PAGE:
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What made former Fort Mill football coach, who recently passed away, so special?

Gus Allen was an innovator as a football coach, but also not afraid to run a play until the opponent stopped it.
Gus Allen was an innovator as a football coach, but also not afraid to run a play until the opponent stopped it. Photo courtesy of Michael Allen

It was only fitting that a memorial service be held on a Friday in the fall for the late Fort Mill football coach Gus Allen. It was by any stretch of the means - game day.

For years, Friday was game day for Allen, who strolled up and down the sidelines in South Carolina and Virginia for over four decades coaching football. Allen, 91, passed away Sept. 18 after a lengthy battle with heart related issues. A World War II veteran, he left behind a wife of 64 years, Jeri; three children and multiple grandchildren and great grandchildren.

A native of North Carolina, Allen played football and baseball at the University of South Carolina from 1948-52 as a defensive back and running back for the Gamecocks and was a catcher for the baseball team. There were three things synonymous with Allen – a deep rooted faith in God, a love for his family and an unbridled passion for the game of football.

“There is a couple of words that stick out for me about him,” said his son, Michael Allen, Nation Ford’s head coach. “Conviction is one of them. The way he was with his family life and his professional life. His conviction was so strong in everything he did. He was strong, but he also had a soft touch of love about him. He had a work ethic and he always told me, ‘don’t let anyone out work you. Do something that makes you uncomfortable. Do the work, just do it.’ He somehow was able to balance both (family and professional life). He nailed it.”

Allen was head varsity football coach for Fort Mill for eight years in the 1970s, compiling a 63-34-2 record as head coach. He guided the Jackets to four conference championships in his first five seasons, including three in a row from 1975-77. In his first year at Fort Mill, he took a team who had finished 2-8 the year before and led them to a 10-0 record.

“He was a football genius and came up with things out of nothing,” said former player Chuck Mullinax. “He could be tough, but for your own good. He inspired me in so many ways. I find myself applying the things Coach Allen taught me still today. He prepared us for life. I can say with most football players, there was none like Gus Allen. He did his job right and he expected you to do your job right.”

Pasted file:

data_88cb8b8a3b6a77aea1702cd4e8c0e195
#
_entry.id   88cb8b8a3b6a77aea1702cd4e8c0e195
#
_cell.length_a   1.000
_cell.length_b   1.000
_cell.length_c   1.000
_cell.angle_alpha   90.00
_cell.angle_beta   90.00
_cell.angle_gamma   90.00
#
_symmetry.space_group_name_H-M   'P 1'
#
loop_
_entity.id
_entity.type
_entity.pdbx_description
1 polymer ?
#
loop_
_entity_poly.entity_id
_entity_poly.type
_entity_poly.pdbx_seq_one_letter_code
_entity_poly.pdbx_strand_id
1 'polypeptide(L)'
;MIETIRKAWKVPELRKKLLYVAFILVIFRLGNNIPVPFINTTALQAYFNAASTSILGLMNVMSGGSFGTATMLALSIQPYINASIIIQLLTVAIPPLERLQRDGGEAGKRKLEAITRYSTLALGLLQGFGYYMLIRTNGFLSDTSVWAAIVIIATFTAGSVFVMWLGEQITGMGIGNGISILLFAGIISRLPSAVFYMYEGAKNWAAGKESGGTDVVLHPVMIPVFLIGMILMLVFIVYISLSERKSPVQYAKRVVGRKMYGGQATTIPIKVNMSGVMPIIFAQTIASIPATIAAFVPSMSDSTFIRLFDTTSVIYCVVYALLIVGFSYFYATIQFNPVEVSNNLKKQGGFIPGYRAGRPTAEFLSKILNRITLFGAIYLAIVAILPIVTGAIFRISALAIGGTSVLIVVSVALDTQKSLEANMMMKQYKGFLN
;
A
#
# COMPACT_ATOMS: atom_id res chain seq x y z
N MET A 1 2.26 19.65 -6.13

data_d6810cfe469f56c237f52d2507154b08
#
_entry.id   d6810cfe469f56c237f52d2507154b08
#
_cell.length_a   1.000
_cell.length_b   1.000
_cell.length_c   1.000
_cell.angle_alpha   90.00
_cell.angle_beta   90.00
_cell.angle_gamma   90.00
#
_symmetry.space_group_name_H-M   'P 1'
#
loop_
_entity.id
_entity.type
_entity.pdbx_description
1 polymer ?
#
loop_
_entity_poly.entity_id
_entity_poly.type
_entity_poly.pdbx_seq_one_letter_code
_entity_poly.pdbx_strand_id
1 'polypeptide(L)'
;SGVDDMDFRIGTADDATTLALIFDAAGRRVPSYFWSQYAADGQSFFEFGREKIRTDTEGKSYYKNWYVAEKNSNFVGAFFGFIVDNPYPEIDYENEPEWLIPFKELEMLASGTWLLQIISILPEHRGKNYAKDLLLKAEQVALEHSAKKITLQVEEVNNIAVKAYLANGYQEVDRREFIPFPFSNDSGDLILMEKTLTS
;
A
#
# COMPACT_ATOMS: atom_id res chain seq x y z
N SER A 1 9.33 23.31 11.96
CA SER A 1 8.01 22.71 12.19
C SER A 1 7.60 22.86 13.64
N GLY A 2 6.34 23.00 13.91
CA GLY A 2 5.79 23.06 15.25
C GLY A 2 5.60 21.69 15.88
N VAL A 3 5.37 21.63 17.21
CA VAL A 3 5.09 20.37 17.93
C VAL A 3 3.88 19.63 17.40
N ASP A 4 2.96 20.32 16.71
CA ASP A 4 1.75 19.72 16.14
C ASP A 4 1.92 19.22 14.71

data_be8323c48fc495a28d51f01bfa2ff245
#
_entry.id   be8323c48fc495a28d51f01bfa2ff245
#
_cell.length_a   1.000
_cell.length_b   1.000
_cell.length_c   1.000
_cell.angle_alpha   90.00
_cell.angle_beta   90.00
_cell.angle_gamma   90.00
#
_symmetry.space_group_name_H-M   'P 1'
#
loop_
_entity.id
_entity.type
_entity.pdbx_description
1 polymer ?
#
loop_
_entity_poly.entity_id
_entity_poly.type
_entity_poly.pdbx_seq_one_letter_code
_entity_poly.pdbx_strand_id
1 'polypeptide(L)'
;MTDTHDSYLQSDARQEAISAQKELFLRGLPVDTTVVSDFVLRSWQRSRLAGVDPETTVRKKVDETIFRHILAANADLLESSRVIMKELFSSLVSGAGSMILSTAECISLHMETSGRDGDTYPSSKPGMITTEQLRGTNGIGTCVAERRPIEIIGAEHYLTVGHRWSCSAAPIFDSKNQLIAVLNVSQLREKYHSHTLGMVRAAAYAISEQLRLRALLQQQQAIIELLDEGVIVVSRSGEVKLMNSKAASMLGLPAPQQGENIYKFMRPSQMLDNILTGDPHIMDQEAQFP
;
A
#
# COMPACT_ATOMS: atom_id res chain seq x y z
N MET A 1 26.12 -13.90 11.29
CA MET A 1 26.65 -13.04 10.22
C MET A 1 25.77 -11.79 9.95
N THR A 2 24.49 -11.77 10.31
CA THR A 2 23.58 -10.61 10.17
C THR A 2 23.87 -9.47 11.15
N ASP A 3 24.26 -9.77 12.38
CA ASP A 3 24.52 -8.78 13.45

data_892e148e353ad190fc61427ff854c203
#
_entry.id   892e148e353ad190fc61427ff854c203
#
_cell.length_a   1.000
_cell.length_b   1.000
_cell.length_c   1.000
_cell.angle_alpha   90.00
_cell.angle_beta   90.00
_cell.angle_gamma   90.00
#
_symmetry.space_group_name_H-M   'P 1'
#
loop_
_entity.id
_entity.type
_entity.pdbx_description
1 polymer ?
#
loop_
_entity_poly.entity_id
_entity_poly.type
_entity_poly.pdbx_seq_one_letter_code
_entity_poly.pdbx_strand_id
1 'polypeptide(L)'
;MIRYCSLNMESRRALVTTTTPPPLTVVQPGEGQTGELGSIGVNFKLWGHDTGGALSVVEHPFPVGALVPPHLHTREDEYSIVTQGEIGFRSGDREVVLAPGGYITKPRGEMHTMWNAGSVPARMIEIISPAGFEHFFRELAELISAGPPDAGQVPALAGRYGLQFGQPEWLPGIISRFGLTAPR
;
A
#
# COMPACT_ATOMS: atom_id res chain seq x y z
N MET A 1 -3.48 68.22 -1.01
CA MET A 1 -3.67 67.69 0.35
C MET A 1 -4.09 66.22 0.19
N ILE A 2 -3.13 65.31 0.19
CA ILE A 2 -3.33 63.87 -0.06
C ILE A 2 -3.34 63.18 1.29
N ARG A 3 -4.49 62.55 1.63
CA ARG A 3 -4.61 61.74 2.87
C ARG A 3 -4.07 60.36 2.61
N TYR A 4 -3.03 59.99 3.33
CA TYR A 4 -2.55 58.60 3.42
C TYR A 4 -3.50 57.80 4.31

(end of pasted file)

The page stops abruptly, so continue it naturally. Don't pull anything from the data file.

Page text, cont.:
Allen took Fort Mill to the playoffs on five different occasions and even made it to the Upper State finals in 1975, before falling to Woodruff 21-16. Allen won Conference Coach of the Year five straight years from 1973-77, while at Fort Mill. He left in the early 1980s moving to Virginia to coach up there, where he continued to have success winning the Virginia Central Region championship in 1984. He had 19 players sign to go to college and four of them eventually made it to the NFL.

Allen was inducted into the York County Sports Hall of Fame in 2004, and is a member of the Wall of Fame at Hermitage High School in Richmond, Va., as well as a member of the Batesburg-Leesville High Hall of Fame Class of 2011. He was inducted into the South Carolina Coaches Association Hall of Fame in 2013. He also compiled a 251-161-8 record overall for his career while coaching in Virginia and South Carolina.

Allen was more than just a coach.

He molded and influenced the lives of many young men through multiple generations.

“I was so grateful for the life lessons he taught me,” said Danny Funderburk, former player and former Mayor of Fort Mill. “His time in Fort Mill was special to him and he was special to us.”

Allen’s legacy doesn’t end with his players, but carries on in his son, Michael, who leads Nation Ford’s program. From the time he can remember, he said he would sit with his dad and watch film. He believes that has translated into helping make him a better coach today.

“The way I see the game today,” said Michael Allen, “the way I visualize the game today. The way I see the game, I got from him and that isn’t easy to do.”

Michael Allen told a story from a game against Chester when his dad ran the same counter play in a row for 18 consecutive downs and Chester couldn’t stop it. In today’s game that would be unheard of.

“What people don’t realize is how innovative he was,” Allen said.

Allen said he believed that there was some divine intervention regarding the timing of his father’s death- during football season first of all, and during a bye week, so that the team’s preparation for the next game wouldn’t be too disrupted.

Earlier in the season, Allen lost his coaching whistle, one he had for nearly 20 years. To him it was special, so much so that he was just going to go through the season without one, instead of just buying a new one. In sorting through his father’s belongings with his family, Allen stumbled upon an old whistle Gus Allen used when he was coaching.

“It is crazy how special a whistle can be,” he said. “It’s just like the whistle I had.”

Mac Banks: mbanks@comporium.net, @MacBanksFM

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